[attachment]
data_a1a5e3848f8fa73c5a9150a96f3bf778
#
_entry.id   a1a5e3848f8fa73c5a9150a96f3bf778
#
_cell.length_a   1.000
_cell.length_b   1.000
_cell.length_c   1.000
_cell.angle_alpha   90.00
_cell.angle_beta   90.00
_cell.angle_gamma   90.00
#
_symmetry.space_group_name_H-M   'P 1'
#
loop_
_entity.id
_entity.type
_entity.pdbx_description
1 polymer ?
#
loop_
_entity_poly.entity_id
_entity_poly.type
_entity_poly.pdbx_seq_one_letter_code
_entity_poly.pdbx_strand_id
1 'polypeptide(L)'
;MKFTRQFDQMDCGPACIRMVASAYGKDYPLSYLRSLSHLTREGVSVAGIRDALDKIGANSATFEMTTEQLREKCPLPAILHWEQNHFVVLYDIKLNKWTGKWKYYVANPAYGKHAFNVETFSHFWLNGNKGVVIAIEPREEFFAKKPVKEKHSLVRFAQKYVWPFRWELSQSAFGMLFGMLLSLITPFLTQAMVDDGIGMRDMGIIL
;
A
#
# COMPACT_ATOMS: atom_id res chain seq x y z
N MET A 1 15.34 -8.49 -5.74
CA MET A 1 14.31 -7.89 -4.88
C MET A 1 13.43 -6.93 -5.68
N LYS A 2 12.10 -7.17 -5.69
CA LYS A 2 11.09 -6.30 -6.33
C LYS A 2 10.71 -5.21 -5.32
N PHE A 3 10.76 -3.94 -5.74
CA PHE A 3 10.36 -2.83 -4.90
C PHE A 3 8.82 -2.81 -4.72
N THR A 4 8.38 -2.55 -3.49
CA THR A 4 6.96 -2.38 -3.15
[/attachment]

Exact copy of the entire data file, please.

data_a1a5e3848f8fa73c5a9150a96f3bf778
#
_entry.id   a1a5e3848f8fa73c5a9150a96f3bf778
#
_cell.length_a   1.000
_cell.length_b   1.000
_cell.length_c   1.000
_cell.angle_alpha   90.00
_cell.angle_beta   90.00
_cell.angle_gamma   90.00
#
_symmetry.space_group_name_H-M   'P 1'
#
loop_
_entity.id
_entity.type
_entity.pdbx_description
1 polymer ?
#
loop_
_entity_poly.entity_id
_entity_poly.type
_entity_poly.pdbx_seq_one_letter_code
_entity_poly.pdbx_strand_id
1 'polypeptide(L)'
;MKFTRQFDQMDCGPACIRMVASAYGKDYPLSYLRSLSHLTREGVSVAGIRDALDKIGANSATFEMTTEQLREKCPLPAILHWEQNHFVVLYDIKLNKWTGKWKYYVANPAYGKHAFNVETFSHFWLNGNKGVVIAIEPREEFFAKKPVKEKHSLVRFAQKYVWPFRWELSQSAFGMLFGMLLSLITPFLTQAMVDDGIGMRDMGIIL
;
A
#
# COMPACT_ATOMS: atom_id res chain seq x y z
N MET A 1 15.34 -8.49 -5.74
CA MET A 1 14.31 -7.89 -4.88
C MET A 1 13.43 -6.93 -5.68
N LYS A 2 12.10 -7.17 -5.69
CA LYS A 2 11.09 -6.30 -6.33
C LYS A 2 10.71 -5.21 -5.32
N PHE A 3 10.76 -3.94 -5.74
CA PHE A 3 10.36 -2.83 -4.90
C PHE A 3 8.82 -2.81 -4.72
N THR A 4 8.38 -2.55 -3.49
CA THR A 4 6.96 -2.38 -3.15